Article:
Donald Trump probably does like some people of colour. But he probably likes them in roles and contexts in which he can understand them, namely the role of being paid to entertain him. And he does like plastering his name on things that aren't really his, in an effort to gain publicity by associating himself with anything that will draw a crowd, be it a virtual one, of minds and eyeballs, or an actual one to the convention centre next to his hotel. Hence plastering his name on the Tyson v Spinks fight, and on calls for the death penalty for the innocent Central Park Five, and on allegations of the entire Mohawk nation being criminals. He's certainly not shy about it. So it's strange to think that he took it so personally when Barack Obama stood in front of a photoshopped image of the name Trump on the White House, in 2011. The room laughed, and Trump found his new calling in life: Hating Obama. A lot of things flowed from that moment, including Trump suddenly waking up to criticism of his Covid-19 response, just as soon as it came from a certain former President. Sadly, waking up to it didn't mean acting to change it. The central idea from Trump, even with tens of thousands of Americans dying, was still Obama.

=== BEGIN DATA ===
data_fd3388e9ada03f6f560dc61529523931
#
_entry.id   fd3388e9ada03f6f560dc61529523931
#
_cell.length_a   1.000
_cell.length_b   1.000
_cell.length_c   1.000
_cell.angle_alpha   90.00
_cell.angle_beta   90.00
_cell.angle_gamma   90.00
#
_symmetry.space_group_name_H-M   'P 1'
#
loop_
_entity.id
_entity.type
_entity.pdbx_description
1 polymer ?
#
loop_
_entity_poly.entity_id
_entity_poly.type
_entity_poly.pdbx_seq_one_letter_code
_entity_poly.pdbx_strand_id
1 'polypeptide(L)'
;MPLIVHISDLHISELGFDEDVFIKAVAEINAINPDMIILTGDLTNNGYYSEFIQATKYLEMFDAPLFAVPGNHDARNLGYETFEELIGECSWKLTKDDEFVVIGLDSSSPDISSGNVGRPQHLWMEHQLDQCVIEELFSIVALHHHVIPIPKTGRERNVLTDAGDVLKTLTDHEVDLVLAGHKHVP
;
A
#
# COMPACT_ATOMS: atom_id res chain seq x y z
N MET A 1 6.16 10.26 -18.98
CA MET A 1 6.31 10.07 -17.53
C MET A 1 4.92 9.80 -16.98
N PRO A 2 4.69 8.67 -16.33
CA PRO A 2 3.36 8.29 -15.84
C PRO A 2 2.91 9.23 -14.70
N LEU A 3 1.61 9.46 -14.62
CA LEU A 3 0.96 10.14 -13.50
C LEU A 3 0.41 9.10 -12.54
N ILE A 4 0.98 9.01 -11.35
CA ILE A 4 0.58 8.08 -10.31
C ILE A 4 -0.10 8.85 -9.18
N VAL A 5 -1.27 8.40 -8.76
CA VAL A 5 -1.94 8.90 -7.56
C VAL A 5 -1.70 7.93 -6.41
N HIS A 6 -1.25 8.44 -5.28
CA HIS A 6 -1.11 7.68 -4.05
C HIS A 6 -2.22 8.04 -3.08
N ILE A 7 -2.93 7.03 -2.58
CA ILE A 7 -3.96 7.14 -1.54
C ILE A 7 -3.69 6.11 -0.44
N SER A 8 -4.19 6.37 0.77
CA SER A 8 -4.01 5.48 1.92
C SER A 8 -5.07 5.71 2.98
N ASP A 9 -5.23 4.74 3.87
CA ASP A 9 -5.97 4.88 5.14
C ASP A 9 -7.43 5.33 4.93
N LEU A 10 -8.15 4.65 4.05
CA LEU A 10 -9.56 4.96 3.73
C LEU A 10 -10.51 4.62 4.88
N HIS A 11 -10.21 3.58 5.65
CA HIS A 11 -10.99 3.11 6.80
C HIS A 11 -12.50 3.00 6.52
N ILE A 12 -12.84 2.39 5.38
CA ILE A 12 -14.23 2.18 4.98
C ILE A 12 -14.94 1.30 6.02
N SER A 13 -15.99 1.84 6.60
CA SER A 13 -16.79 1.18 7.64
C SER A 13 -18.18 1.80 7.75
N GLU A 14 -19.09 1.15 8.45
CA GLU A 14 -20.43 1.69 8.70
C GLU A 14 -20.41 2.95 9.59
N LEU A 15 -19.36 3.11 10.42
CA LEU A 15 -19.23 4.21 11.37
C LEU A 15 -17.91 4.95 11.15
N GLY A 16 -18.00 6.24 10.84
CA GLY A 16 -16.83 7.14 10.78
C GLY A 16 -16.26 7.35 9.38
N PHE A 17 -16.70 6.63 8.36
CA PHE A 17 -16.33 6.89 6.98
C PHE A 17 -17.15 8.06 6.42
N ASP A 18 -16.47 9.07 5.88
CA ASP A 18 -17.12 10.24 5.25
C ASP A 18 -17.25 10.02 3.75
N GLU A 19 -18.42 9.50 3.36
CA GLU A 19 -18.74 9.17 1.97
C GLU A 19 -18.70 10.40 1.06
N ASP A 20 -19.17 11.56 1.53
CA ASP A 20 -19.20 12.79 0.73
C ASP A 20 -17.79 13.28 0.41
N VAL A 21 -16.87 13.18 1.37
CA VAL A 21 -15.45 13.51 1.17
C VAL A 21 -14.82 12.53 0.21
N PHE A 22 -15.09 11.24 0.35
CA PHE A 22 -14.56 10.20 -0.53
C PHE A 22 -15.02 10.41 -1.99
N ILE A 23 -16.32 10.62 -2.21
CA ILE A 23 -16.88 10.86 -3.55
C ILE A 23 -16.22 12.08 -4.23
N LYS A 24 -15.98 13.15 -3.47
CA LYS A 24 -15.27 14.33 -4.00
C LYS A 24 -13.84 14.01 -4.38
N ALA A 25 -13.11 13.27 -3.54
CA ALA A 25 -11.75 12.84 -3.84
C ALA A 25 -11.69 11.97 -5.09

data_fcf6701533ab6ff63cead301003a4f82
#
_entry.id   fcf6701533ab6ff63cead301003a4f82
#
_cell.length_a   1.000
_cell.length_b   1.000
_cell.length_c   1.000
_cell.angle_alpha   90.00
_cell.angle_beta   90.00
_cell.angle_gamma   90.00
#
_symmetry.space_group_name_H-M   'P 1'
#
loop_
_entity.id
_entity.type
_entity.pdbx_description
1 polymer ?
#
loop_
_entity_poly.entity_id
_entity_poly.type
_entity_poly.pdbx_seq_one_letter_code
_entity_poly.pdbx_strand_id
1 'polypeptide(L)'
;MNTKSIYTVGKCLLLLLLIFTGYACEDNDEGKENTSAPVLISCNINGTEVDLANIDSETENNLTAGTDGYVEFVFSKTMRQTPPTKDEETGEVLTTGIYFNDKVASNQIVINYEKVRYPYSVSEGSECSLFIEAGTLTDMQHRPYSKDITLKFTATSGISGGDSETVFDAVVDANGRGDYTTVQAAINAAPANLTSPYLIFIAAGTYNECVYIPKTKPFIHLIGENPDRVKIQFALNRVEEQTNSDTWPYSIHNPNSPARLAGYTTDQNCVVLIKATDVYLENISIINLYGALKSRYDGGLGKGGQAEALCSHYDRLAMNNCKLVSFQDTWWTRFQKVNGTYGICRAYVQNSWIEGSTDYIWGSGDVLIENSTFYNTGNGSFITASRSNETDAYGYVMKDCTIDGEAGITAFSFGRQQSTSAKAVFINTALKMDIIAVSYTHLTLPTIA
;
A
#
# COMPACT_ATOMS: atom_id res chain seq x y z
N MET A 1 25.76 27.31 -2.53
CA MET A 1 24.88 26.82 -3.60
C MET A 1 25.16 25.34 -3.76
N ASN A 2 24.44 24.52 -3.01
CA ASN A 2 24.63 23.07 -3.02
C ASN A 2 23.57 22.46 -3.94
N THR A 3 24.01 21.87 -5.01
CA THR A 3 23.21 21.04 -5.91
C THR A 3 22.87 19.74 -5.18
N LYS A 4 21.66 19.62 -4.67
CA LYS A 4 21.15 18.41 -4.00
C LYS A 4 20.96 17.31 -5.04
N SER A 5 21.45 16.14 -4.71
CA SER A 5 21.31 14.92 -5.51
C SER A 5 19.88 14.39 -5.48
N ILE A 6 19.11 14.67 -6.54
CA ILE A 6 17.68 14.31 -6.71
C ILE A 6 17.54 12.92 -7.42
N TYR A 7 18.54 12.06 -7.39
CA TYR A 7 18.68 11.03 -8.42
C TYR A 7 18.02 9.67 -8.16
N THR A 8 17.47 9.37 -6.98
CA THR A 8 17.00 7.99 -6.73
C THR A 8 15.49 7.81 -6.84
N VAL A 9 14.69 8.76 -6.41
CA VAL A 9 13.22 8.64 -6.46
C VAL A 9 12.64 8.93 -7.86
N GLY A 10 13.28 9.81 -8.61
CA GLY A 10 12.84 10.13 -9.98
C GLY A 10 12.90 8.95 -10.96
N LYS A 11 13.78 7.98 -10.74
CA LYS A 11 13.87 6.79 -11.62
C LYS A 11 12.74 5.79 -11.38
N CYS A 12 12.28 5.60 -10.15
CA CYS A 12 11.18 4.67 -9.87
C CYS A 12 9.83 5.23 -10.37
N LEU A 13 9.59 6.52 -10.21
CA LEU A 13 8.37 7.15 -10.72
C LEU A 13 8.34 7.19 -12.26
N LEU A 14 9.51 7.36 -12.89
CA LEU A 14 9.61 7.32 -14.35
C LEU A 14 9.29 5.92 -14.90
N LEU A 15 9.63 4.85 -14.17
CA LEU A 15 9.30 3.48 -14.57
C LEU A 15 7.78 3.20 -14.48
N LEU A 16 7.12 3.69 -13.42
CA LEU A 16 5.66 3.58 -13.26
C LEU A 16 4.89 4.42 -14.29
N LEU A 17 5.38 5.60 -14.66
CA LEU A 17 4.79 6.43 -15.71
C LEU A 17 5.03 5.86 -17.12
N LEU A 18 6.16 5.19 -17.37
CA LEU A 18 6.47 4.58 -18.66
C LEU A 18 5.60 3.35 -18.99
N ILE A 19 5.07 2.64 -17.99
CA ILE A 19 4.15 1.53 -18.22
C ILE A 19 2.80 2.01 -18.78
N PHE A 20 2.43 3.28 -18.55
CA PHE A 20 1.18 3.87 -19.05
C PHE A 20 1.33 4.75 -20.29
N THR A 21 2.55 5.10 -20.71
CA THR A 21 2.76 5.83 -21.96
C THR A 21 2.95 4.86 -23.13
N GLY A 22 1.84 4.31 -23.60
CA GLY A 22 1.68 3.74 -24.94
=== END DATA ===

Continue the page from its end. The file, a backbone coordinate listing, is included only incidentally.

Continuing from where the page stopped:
★ Support this podcast on Patreon ★